“The communities surrounding the former Exide lead-acid battery recycling facility in Vernon demand the cleanup of the site,” said Senator Maria Elena Durazo (D-Los Angeles). “Exide is using a bankruptcy filing to wash its hand clean of responsibility and the U.S. Department of Justice is in favor of allowing it to abandon the site and evade environmental responsibilities. We cannot allow these bad actors to pollute our communities and walk away without paying the price. They polluted our land, they need to remediate it. We will not stand down!”
“I am strongly opposed to the proposed settlement between Exide and the U.S. Environmental Protection Agency,” said Los Angeles County Supervisor Hilda L. Solis. “It fails to hold Exide and its predecessors accountable for decades of environmental contamination caused by the Vernon facility in the surrounding communities of Boyle Heights, Maywood, East Los Angeles, Commerce, Bell, and Huntington Park – all of which I represent. I urge the Federal Government to extend the public comment period on this matter and hold a public hearing so that community residents can voice their concerns and be heard. Wealthy corporations and their executives are not above the law. Los Angeles County and I will continue to stand firmly with those who live in the impacted communities.”
"Today, elected officials across Los Angeles came together in our shared mission to secure justice for the victims of Exide’s recklessness,” said Congressman Jimmy Gomez (D-Los Angeles). “For far too long, Exide has poisoned communities of color and immigrant communities with toxic contaminants like lead and arsenic, serving as a stark reminder that the fight for environmental justice and racial justice are inextricably linked. It’s time for Donald Trump’s Justice Department to stop ceding to corporate polluters like Exide and finally hold them accountable for the devastation they unleashed on our most vulnerable residents."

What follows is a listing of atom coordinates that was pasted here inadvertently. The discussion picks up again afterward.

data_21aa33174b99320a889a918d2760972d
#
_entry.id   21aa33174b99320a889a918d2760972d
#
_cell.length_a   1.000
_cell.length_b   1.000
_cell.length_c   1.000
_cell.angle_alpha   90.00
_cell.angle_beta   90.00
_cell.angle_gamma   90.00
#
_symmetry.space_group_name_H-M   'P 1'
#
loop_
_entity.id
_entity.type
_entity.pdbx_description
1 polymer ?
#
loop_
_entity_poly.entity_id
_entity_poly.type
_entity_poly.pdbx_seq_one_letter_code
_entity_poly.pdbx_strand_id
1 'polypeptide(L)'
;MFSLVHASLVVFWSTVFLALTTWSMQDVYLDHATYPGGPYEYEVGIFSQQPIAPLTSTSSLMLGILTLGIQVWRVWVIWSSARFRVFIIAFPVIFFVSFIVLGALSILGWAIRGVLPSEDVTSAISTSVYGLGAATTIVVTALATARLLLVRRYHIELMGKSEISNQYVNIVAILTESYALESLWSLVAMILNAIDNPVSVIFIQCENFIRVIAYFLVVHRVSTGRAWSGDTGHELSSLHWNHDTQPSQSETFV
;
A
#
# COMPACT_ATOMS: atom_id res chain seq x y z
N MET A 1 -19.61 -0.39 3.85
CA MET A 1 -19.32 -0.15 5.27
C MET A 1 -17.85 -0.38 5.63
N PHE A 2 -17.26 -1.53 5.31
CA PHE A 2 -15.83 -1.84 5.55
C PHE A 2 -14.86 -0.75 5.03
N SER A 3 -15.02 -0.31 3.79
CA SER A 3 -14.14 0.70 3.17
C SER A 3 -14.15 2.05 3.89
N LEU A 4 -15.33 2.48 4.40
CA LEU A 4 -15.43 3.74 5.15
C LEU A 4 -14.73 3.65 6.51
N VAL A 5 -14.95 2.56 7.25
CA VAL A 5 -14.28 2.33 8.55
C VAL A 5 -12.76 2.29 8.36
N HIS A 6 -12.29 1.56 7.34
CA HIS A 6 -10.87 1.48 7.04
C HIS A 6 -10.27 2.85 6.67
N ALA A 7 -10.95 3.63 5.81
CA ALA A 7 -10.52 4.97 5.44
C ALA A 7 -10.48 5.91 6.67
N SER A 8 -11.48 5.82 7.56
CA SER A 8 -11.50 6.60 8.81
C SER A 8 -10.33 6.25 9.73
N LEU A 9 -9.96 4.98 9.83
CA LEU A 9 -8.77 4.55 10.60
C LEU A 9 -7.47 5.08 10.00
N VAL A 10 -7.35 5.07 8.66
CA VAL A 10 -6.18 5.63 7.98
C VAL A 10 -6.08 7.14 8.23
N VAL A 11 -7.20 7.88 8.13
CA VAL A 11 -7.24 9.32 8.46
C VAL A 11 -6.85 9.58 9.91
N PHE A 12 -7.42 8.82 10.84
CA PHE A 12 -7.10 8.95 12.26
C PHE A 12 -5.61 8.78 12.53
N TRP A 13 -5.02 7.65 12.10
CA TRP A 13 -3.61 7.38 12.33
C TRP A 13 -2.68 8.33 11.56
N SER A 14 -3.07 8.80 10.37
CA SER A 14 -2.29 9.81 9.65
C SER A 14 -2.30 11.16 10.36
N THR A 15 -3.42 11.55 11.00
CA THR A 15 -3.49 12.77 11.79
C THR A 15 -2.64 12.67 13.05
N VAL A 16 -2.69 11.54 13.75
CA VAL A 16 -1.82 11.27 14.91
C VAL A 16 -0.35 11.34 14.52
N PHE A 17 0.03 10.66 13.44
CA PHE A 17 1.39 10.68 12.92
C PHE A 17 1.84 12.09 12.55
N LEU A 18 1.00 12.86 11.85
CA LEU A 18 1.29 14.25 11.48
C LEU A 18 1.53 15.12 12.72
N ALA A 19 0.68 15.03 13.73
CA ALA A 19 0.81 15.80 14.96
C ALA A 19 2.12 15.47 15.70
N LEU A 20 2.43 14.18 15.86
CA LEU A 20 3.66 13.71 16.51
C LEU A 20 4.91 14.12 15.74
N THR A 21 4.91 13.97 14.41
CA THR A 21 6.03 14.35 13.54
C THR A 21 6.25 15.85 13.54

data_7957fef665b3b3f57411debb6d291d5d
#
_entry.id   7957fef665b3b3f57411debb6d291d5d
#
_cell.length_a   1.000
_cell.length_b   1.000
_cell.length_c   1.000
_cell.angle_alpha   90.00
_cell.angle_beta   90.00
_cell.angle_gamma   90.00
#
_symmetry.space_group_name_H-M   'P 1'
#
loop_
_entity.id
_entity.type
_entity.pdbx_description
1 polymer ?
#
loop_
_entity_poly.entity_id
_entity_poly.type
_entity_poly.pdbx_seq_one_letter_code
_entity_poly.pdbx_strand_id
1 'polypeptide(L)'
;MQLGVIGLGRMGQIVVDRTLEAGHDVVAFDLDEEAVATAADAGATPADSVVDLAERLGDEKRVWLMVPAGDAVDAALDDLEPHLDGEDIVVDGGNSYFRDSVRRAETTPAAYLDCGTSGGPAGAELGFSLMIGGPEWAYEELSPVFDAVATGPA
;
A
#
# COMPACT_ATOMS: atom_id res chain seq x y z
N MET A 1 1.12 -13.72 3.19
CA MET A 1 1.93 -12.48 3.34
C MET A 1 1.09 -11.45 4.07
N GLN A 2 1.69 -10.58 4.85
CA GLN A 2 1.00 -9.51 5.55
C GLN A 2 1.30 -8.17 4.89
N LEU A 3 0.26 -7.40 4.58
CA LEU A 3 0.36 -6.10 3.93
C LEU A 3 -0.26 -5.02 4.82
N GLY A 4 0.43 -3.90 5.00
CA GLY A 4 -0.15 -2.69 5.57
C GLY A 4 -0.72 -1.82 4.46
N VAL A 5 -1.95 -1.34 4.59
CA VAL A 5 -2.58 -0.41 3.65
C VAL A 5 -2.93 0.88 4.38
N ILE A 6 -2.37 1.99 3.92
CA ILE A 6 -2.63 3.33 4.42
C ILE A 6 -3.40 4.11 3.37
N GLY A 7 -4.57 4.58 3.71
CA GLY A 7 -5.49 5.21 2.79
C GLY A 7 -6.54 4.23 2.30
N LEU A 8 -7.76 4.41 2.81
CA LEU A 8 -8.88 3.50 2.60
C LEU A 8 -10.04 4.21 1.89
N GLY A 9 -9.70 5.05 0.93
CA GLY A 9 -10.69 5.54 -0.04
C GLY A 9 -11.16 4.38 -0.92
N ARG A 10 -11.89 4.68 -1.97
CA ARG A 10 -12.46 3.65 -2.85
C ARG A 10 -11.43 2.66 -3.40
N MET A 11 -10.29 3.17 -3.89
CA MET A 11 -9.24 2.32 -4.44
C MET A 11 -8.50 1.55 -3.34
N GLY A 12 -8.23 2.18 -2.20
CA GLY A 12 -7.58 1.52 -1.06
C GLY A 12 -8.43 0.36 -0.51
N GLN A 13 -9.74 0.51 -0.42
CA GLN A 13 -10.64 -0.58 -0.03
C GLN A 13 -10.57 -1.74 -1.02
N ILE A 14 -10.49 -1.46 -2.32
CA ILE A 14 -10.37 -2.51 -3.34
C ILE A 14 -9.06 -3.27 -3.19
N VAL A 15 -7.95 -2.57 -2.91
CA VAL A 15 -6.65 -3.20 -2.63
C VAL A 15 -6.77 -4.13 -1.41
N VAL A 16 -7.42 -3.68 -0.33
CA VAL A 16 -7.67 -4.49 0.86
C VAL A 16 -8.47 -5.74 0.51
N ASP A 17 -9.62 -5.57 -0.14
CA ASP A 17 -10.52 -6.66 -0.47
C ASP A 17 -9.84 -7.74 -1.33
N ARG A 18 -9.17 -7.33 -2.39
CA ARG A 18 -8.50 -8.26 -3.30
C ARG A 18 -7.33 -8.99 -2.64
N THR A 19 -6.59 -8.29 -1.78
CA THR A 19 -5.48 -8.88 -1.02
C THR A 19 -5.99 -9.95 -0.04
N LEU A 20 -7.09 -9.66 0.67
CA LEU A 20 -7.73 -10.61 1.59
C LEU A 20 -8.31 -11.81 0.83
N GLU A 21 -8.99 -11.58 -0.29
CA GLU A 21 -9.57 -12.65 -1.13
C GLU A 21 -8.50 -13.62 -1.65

In August of 2018, Assemblymember Carrillo, alongside Speaker Anthony Rendon and various legislators, convened a hearing on Exide Technologies in the community which was attended by hundreds of local residents Last year, Assemblymember Carrillo introduced Assembly Bill 1500 to allow the temporary suspension of a facility if it poses an imminent or substantial threat to the public health and safety of the local communities. This legislation is a direct result of district-focused legislation aimed at providing safeguard measures to ensure environmental disasters, such as what occurred with Exide Technologies, never happen again in the future. The bill was held in the Senate Committee on Appropriations.
Assemblymember Wendy Carrillo was elected as the representative of the 51st Assembly District in December of 2017. She is a member of the Health, Appropriations, Utilities & Energy, Privacy and Consumer Protections, Labor and Rules Committees. Carrillo represents the people of East Los Angeles, Northeast Los Angeles, and the neighborhoods of El Sereno, Echo Park, Lincoln Heights, Chinatown and parts of Silver Lake.